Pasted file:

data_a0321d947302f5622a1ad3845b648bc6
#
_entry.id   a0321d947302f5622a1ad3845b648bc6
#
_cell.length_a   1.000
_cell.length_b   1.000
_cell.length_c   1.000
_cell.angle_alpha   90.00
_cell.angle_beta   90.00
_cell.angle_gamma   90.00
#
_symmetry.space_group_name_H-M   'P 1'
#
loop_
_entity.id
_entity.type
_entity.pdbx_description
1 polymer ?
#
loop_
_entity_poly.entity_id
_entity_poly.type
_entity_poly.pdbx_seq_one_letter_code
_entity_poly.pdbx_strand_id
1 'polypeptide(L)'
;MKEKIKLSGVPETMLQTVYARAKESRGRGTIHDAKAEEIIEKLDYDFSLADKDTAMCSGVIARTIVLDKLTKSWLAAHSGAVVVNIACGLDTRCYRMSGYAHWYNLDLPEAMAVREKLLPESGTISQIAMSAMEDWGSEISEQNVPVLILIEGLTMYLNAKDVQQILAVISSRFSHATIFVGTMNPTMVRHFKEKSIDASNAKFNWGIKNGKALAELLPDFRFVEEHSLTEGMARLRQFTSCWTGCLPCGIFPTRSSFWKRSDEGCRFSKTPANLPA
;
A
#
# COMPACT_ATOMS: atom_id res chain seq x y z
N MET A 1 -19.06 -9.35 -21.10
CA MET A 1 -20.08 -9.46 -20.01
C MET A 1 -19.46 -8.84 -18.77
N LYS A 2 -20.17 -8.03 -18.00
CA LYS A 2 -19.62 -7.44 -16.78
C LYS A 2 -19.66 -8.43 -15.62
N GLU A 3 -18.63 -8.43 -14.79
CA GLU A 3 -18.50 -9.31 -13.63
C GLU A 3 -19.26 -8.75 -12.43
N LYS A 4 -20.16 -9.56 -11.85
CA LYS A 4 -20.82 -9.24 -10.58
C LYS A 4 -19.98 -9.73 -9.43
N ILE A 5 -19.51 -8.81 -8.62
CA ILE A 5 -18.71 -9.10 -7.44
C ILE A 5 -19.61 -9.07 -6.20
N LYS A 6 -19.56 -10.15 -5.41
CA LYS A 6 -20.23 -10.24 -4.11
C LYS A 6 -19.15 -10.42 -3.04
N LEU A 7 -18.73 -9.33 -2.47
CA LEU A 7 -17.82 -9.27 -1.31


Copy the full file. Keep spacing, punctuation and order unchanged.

data_a0321d947302f5622a1ad3845b648bc6
#
_entry.id   a0321d947302f5622a1ad3845b648bc6
#
_cell.length_a   1.000
_cell.length_b   1.000
_cell.length_c   1.000
_cell.angle_alpha   90.00
_cell.angle_beta   90.00
_cell.angle_gamma   90.00
#
_symmetry.space_group_name_H-M   'P 1'
#
loop_
_entity.id
_entity.type
_entity.pdbx_description
1 polymer ?
#
loop_
_entity_poly.entity_id
_entity_poly.type
_entity_poly.pdbx_seq_one_letter_code
_entity_poly.pdbx_strand_id
1 'polypeptide(L)'
;MKEKIKLSGVPETMLQTVYARAKESRGRGTIHDAKAEEIIEKLDYDFSLADKDTAMCSGVIARTIVLDKLTKSWLAAHSGAVVVNIACGLDTRCYRMSGYAHWYNLDLPEAMAVREKLLPESGTISQIAMSAMEDWGSEISEQNVPVLILIEGLTMYLNAKDVQQILAVISSRFSHATIFVGTMNPTMVRHFKEKSIDASNAKFNWGIKNGKALAELLPDFRFVEEHSLTEGMARLRQFTSCWTGCLPCGIFPTRSSFWKRSDEGCRFSKTPANLPA
;
A
#
# COMPACT_ATOMS: atom_id res chain seq x y z
N MET A 1 -19.06 -9.35 -21.10
CA MET A 1 -20.08 -9.46 -20.01
C MET A 1 -19.46 -8.84 -18.77
N LYS A 2 -20.17 -8.03 -18.00
CA LYS A 2 -19.62 -7.44 -16.78
C LYS A 2 -19.66 -8.43 -15.62
N GLU A 3 -18.63 -8.43 -14.79
CA GLU A 3 -18.50 -9.31 -13.63
C GLU A 3 -19.26 -8.75 -12.43
N LYS A 4 -20.16 -9.56 -11.85
CA LYS A 4 -20.82 -9.24 -10.58
C LYS A 4 -19.98 -9.73 -9.43
N ILE A 5 -19.51 -8.81 -8.62
CA ILE A 5 -18.71 -9.10 -7.44
C ILE A 5 -19.61 -9.07 -6.20
N LYS A 6 -19.56 -10.15 -5.41
CA LYS A 6 -20.23 -10.24 -4.11
C LYS A 6 -19.15 -10.42 -3.04
N LEU A 7 -18.73 -9.33 -2.47
CA LEU A 7 -17.82 -9.27 -1.31